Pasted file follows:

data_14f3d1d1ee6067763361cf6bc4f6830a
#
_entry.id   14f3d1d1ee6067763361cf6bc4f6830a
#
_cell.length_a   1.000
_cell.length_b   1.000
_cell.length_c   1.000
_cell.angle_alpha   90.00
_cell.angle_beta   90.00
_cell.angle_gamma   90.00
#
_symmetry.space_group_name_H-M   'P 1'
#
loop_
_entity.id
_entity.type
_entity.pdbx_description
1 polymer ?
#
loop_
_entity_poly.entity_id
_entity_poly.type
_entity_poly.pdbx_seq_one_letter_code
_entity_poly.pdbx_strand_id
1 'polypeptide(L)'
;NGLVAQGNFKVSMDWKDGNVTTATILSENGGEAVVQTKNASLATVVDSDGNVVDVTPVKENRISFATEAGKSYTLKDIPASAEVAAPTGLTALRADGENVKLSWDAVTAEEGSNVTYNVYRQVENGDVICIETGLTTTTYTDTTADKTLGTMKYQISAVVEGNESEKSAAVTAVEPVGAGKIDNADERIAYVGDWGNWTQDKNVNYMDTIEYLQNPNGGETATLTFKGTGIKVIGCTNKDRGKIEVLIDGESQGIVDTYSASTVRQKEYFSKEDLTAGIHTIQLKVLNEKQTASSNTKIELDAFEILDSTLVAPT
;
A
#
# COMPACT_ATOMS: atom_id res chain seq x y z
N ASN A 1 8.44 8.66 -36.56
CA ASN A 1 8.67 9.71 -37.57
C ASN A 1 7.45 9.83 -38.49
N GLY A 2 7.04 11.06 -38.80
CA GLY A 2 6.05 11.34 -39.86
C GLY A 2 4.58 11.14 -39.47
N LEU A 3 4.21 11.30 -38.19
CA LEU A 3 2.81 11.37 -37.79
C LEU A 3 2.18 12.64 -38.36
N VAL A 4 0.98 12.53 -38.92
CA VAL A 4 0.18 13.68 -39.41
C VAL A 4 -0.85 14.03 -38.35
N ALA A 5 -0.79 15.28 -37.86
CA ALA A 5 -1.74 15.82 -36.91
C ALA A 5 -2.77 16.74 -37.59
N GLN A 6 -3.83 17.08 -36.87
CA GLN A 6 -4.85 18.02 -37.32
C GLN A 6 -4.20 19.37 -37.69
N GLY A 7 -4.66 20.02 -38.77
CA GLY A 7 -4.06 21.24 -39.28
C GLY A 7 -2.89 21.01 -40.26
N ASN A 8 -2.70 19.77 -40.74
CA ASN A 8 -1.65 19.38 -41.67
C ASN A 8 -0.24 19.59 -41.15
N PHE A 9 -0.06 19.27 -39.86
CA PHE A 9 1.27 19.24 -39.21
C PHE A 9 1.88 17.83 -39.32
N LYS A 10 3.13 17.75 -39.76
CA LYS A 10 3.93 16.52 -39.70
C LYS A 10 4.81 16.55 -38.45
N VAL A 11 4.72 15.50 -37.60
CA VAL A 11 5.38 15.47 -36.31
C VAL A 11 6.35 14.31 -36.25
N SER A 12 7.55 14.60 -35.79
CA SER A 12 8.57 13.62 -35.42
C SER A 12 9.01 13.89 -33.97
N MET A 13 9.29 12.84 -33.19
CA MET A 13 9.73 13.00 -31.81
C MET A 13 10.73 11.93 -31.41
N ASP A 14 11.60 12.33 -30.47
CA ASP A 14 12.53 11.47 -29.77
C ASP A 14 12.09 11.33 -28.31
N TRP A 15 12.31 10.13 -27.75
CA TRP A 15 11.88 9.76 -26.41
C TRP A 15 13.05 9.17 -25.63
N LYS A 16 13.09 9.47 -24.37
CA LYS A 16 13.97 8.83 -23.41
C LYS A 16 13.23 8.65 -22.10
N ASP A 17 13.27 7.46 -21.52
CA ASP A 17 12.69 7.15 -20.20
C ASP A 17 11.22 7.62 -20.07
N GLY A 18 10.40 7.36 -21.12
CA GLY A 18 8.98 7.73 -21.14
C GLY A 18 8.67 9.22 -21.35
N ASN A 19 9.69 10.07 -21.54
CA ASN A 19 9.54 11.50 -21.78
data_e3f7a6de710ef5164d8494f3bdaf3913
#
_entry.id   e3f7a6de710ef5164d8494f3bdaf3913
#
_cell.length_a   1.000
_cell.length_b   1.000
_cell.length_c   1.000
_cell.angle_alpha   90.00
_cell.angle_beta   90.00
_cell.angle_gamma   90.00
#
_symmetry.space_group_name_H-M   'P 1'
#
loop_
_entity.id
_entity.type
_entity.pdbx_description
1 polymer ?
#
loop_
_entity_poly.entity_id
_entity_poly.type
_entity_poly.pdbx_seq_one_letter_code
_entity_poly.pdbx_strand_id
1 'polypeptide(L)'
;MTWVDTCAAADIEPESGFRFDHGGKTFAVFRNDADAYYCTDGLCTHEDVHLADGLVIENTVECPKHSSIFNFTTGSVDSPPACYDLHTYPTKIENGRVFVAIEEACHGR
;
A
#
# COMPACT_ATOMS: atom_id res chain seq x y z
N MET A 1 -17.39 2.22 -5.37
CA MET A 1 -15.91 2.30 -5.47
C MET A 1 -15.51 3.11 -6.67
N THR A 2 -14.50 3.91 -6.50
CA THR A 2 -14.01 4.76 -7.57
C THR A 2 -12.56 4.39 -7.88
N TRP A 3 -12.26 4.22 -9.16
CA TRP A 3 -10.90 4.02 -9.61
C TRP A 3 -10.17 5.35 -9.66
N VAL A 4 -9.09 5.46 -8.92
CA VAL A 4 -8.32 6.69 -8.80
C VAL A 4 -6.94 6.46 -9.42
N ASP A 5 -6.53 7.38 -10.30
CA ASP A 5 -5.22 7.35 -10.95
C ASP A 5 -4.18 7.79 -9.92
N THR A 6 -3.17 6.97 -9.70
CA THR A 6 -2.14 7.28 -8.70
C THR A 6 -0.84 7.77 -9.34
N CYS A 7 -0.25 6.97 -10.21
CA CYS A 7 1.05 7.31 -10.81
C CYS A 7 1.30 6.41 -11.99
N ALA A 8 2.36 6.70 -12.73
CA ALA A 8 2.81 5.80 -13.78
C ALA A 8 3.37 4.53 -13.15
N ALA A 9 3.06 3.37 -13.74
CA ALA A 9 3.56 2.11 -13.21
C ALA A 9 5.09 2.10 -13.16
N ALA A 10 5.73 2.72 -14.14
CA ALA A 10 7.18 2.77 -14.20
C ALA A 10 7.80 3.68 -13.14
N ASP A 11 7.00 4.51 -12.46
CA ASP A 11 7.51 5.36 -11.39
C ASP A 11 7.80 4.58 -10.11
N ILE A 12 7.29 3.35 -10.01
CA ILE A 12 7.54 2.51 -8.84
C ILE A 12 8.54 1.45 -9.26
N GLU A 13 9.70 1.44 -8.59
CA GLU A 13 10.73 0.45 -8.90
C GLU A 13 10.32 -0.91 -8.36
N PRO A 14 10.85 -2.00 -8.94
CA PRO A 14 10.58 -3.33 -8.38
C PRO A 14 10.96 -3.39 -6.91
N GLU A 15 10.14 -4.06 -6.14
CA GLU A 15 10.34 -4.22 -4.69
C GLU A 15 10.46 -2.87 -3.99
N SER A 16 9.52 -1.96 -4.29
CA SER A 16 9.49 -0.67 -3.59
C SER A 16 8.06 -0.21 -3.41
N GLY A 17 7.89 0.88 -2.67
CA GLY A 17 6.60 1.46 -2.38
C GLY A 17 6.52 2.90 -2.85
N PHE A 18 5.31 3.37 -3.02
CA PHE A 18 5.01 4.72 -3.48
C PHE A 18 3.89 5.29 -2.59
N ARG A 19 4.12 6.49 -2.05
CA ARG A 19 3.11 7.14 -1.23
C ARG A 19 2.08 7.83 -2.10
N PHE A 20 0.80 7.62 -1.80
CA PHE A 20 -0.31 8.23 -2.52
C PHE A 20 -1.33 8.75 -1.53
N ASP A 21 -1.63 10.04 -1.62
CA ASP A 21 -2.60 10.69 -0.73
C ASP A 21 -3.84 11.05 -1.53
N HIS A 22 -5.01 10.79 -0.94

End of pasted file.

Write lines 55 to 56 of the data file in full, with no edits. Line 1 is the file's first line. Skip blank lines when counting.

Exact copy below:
N PHE A 9 -0.06 19.27 -39.86
CA PHE A 9 1.27 19.24 -39.21